This article appeared in the Portland Press Heard March 10, 2010
Old resort hotel boasts superb modern cuisine
— SOUTHWEST HARBOR -- The Claremont Hotel's restaurant is called Xanthus after Xanthus Smith, who painted the 1885 portrait of the inn displayed in the dining room.
Flanked by sun-washed spruce trees and sloping lawn, the austere lines of the inn in the portrait are the same a visitor sees today.
The color of the inn, a pale olive in the painting, is now soft yellow. Massive hanging planters dripping with red tuberose begonias line the encircling porch with its green rocking chairs.
Croquet lawns spread out below were a playground, on the night I dined, for teenagers and children who played the game, as guests likely have for the 125 years the hotel has been in business. Inside the dining room, time has marched on.
Jewel-toned cushions back a black-upholstered wall bench, and vases filled with fresh flowers are set in wall brackets. The minimalist modern feeling of the room, formal with white tablecloths, hints that the food could be exciting. And indeed, after a meandering start, the food shifted into high gear for the main course -- and a sensational dessert achieved orbit.
Aia dei Colombi Falanghina 2007 ($8), from Guardia Sanframondi, Campania, Italy, is a light, elegant white wine made with an indigenous Italian grape. The 2003 Chateau Greysac ($10 a glass, $20 a half carafe, $38 a bottle), a French wine from Medoc, is a moderately priced Bordeaux that holds complexity and balance.
Manager John Madeira focuses his good wine list on smaller producers who make wines without a lot of additives or coloring.
Chef Daniel Sweimler worked at the ambitious Thrumcap, a now closed Bar Harbor restaurant, and before that was executive chef at Quatorze and Pisces in New York City.
This is his third year at Xanthus. ''I'm trying to do good, Mediterranean-based food. I don't get too weird and fusiony -- it's pretty by the book,'' he said.
Shrimp spring rolls ($10), fragrant with cilantro and crunchy with thinly sliced red pepper and celery, went perfectly with a light and savory dipping sauce.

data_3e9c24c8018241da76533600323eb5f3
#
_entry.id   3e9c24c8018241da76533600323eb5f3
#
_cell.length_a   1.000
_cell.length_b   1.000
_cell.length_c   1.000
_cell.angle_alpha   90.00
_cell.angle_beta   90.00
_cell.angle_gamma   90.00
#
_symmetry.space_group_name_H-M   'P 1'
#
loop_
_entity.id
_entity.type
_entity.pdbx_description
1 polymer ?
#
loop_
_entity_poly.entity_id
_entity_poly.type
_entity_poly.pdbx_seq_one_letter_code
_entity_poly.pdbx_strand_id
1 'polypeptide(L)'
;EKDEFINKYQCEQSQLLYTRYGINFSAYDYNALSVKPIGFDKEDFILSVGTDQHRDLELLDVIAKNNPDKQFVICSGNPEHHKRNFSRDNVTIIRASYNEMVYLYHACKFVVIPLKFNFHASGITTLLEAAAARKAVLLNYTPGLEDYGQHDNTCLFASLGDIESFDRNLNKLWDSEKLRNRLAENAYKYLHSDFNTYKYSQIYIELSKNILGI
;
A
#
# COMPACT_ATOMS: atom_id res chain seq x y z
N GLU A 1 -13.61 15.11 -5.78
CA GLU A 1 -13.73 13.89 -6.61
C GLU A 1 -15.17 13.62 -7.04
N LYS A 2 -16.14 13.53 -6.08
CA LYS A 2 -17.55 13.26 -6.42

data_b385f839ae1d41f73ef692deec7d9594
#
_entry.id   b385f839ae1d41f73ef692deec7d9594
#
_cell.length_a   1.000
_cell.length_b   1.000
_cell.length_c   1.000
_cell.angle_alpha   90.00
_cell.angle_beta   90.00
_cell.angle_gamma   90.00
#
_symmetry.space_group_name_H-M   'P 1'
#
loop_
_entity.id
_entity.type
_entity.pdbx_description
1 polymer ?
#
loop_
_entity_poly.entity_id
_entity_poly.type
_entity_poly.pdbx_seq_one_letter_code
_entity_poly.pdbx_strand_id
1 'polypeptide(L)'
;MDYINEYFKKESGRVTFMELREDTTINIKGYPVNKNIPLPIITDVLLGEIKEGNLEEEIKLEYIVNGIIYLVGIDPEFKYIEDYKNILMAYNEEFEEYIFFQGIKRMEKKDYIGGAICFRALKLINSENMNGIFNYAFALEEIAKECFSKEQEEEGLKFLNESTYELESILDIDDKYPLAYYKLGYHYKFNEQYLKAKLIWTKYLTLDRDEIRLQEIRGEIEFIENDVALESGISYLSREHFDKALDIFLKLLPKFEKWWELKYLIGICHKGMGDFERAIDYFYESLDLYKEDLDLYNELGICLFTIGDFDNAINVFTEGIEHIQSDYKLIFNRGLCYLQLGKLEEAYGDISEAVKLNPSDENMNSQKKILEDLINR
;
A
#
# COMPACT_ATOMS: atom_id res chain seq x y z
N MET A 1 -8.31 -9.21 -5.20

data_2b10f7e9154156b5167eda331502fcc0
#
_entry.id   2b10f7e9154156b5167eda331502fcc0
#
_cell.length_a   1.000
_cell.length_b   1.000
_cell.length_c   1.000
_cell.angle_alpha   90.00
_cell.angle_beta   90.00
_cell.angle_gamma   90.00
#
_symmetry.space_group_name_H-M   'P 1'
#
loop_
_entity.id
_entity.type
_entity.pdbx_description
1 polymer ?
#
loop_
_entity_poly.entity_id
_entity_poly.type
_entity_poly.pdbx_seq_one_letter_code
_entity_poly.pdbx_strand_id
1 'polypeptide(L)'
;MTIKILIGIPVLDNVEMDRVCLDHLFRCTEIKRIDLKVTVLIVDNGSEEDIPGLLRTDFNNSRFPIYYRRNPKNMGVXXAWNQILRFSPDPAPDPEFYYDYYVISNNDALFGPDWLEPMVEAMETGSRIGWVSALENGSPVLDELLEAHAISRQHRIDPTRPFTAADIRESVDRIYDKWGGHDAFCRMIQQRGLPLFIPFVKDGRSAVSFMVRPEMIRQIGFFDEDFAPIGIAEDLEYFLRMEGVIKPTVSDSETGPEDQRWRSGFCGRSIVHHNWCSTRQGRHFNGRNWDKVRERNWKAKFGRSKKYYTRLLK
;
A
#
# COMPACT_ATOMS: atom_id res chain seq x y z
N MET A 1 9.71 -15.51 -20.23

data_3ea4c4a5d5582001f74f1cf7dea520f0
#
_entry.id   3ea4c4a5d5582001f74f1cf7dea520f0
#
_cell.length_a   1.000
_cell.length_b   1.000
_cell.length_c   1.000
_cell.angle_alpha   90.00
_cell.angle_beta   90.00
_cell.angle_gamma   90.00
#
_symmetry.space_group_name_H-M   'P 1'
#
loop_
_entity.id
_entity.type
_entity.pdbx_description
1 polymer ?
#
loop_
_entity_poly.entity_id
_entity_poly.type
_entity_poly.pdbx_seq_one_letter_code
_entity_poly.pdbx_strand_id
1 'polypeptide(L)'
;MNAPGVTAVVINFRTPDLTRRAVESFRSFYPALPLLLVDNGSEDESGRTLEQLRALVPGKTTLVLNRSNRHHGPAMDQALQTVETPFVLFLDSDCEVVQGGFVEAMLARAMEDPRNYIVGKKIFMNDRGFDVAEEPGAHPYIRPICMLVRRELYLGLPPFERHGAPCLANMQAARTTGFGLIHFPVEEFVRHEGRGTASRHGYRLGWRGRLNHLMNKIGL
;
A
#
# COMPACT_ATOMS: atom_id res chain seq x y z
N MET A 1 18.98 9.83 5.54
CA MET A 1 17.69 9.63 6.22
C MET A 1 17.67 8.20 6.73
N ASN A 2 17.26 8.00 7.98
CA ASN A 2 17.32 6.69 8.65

A crisp phyllo cup of beets and fried Manchego ($9) with pomegranate sauce flecked with black vanilla seeds came off like a daydream fueled by a color wheel. Its pretty colors didn't make amends for an incoherent collection of flavors.
On a recent menu, other appetizers included straightforward grilled octopus salad ($9) and roasted tomato soup ($6).
Grilled rib eye ($27), with juicy, perfectly cooked meat enriched by a border of fat, paired up with its classic partner, fried potatoes, and for once the spears of dark-brown potatoes proved excellent, crisp outside and tender within and worth every calorie.
The beef, dry-aged and wonderfully tender and savory because of it, had been sauced with a reduction of burgundy, port, cinnamon, clove and juniper berries.
Sweimler ages the beef, from Kinnealy Quality Meats in Boston, a week and a half on a rack in his refrigerator. ''It's a little bit of a pain to do if you don't have the right refrigerator, but it's worth it,'' he said, especially for cuts like sirloin and rib eye.
Spinach, carrots, small white turnips and a charred onion with sweet roasted flavors rounded out the plate and showed off the reliance the kitchen has on local farms.
Sweimler's mother's farm, 14 Angels Farm in Cherryfield, and Crossroads Farm in Jonesport are suppliers of most of the produce.
Organic salmon ($23) from a Scottish co-op, served with the same array of vegetables, came with saffron rice and a vibrant and sweet, ripe mango salsa. The fish was tender to a fault, mild and fresh.
Cod, halibut and monkfish are from Port Clyde Co-op, with one featured each night on the changing menu, perhaps pan-seared halibut ($26), served with caramelized pineapple salsa, purple fingerling potatoes and avocado vinaigrette.
Grilled rack of lamb ($29) with ratatouille and local scallops ($24) with succotash are also from another night's menu. Grilled venison chop ($30) from a breed called Cervena raised in New Zealand is planned for the menu for the rest of the summer.
Monday nights the restaurant offers a simpler menu, while Sweimler takes a day off.
The burgundy reduction on the rib eye displayed the kitchen's knack at concentrated flavors, but the dessert of pear claflouti ($7) with a port reduction revealed the sublime soul of wine. Thinly sliced pear cooked in an eggy pancake seemed immortalized by the ruby red, intense and sensual liquid. Creamy whipped cream washed the palette for another taste, and another, until all that was left was the residue on the plate -- but at formal Xanthus, I didn't grab it for a few last licks.
A dessert of fresh berries with ice cream ($6) also gets the blue ribbon -- since it is berry season after all and a fruit dessert is the perfect end of a summer meal. Blackberries, raspberries and Maine strawberries were all fresh and immaculate.
Josiah Bray-marks, the pastry chef, makes the sorbets and ice creams and picks rosehips, raspberries and blueberries for dessert along with the rest of the kitchen staff. ''We are all foragers,'' Sweimler said.
Decaf looked pretty in a white china cup with a green and gold band, but it should have been stronger.
N.L. English is a Portland freelance writer and the author of ''Chow Maine: The Best Restaurants, Cafes, Lobster Shacks and Markets on the Coast.'' Visit English's Web site, www.chowmaineguide.com.